The government is continuing to crack the whip on Wall Street white collar crime. On Wednesday, Rajat K. Gupta, a former Goldman Sachs director, was charged with insider trading. The 62-year-old is accused of leaking corporate secrets to disgraced hedge fund manager Raj Rajaratnam, the Galleon Group co-founder who was sentenced to 11 years in prison this month. Gupta turned himself into the FBI.
Over the past two years, 56 Wall Street traders, analysts and other financial or technology executives have been charged with insider trading, according to the New York Times. Of those 51 pleaded guilty or have been convicted.
But Gupta now has the notorious claim to fame of being the first top executive from one of Wall Street's top firms to be charged.
A federal grand jury in Manhattan charged him with one count of conspiracy to commit securities fraud and five counts of securities fraud, all related to tips on Goldman Sachs in 2008.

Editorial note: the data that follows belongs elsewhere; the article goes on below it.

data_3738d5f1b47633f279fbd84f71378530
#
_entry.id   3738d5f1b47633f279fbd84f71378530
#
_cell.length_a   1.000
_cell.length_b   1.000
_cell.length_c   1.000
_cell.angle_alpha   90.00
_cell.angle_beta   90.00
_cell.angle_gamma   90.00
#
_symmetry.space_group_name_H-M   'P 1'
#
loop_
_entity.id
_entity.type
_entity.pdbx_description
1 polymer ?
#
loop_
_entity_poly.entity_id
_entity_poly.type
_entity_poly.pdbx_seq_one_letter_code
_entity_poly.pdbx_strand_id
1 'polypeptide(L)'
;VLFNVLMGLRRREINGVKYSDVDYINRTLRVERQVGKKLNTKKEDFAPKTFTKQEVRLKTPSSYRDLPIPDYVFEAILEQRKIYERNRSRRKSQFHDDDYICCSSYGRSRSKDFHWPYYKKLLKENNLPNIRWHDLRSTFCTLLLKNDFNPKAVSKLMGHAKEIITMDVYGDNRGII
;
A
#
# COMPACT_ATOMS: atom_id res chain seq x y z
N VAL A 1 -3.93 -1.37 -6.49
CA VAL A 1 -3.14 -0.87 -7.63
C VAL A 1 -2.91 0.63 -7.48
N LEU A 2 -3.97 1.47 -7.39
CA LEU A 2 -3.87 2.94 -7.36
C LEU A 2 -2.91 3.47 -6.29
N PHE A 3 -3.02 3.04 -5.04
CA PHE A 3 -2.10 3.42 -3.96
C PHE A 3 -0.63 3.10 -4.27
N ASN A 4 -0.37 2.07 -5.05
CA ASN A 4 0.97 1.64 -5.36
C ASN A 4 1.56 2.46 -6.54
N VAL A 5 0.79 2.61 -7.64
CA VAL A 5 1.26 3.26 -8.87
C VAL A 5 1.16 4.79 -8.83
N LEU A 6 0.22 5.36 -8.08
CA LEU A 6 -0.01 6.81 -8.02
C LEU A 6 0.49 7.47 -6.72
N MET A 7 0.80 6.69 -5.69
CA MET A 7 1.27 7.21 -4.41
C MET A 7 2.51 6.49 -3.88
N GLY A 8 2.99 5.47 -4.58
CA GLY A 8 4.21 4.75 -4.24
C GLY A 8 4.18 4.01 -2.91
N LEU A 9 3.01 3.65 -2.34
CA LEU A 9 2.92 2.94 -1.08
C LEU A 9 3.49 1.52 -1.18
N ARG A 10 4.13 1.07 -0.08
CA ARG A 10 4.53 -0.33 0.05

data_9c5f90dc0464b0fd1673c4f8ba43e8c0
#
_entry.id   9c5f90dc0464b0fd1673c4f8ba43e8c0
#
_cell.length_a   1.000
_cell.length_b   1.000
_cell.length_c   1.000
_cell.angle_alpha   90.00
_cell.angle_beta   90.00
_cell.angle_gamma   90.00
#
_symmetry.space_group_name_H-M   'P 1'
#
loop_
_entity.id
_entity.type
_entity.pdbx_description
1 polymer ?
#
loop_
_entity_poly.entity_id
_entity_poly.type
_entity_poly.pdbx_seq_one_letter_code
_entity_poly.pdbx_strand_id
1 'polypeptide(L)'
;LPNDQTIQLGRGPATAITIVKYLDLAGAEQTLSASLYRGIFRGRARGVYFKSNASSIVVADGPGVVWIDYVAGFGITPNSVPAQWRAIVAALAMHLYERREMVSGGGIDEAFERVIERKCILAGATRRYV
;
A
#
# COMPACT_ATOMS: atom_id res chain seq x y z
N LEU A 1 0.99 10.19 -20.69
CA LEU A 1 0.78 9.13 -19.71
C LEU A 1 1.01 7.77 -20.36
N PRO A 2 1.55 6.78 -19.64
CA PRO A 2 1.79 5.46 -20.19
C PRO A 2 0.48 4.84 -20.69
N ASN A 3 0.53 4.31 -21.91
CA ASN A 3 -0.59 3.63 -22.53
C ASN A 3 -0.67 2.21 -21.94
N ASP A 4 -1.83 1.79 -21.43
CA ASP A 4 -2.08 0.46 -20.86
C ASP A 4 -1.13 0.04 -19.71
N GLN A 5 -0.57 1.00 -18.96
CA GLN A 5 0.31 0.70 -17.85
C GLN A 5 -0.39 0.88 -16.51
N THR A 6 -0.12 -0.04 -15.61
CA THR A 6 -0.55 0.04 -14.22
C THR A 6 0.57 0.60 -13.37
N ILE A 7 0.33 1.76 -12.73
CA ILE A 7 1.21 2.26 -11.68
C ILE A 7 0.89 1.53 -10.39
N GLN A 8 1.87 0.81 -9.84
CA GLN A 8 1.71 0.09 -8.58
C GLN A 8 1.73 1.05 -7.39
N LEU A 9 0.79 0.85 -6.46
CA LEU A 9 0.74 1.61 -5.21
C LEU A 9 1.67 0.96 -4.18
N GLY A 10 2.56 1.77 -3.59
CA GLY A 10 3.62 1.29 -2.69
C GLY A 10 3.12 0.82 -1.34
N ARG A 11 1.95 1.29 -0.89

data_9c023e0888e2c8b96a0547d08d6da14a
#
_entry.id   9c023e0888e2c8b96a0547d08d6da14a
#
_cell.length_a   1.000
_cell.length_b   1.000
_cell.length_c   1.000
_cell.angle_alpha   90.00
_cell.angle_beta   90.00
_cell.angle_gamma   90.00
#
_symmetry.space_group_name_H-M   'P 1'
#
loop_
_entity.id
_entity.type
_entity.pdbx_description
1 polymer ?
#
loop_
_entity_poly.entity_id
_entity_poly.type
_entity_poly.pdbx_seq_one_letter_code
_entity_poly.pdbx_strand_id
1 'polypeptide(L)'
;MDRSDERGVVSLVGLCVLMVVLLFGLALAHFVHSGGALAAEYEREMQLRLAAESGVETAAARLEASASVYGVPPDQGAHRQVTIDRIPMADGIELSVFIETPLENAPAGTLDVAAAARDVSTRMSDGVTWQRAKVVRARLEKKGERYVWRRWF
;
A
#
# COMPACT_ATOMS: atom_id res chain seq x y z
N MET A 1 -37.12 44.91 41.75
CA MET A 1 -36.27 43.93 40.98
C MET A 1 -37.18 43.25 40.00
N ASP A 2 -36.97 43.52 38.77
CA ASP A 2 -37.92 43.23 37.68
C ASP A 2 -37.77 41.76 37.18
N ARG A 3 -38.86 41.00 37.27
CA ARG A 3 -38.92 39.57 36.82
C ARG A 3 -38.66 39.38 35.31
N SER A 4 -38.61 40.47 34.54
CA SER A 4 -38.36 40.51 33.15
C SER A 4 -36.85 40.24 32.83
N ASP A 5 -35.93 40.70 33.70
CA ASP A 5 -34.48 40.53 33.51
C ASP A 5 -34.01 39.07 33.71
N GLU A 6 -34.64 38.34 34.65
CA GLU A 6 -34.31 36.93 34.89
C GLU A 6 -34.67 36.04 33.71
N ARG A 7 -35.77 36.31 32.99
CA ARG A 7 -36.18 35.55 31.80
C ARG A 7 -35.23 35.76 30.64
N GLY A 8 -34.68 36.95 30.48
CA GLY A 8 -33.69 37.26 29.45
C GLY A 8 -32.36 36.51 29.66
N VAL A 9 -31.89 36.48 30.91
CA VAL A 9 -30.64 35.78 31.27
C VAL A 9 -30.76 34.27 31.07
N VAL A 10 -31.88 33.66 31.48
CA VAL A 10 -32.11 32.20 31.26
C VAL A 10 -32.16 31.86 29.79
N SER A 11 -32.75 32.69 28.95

From the New York Times:
"Rajat Gupta was entrusted by some of the premier institutions of American business to sit inside their boardrooms, among their executives and directors, and receive their confidential information so that he could give advice and counsel for the benefit of their shareholders," Preet Bharara, the United States attorney in Manhattan, said in a statement. "As alleged, he broke that trust and instead became the illegal eyes and ears in the boardroom for his friend and business associate, Raj Rajaratnam, who reaped enormous profits from Mr. Gupta's breach of duty."
Still, for some the real story is that the FBI allowed Gupta to turn himself in. As a result, he was saved the humiliation suffered by Rajaratnam or former IMF chief Dominique Strauss-Kahn, of a 'perp' walk.
Some analysts believe the reason why Gupta was saved from this humiliation is because he is now a cooperating witness who will reveal to authorities the inner workings of the Board of Directors at Goldman Sachs. And potentially other Wall Street halls of power. Now that's food for thought.
Melanie Rodier has worked as a print and broadcast journalist for over 10 years, covering business and finance, general news, and film trade news. Prior to joining Wall Street & Technology in April 2007, Melanie lived in Paris, where she worked for the International Herald ... View Full Bio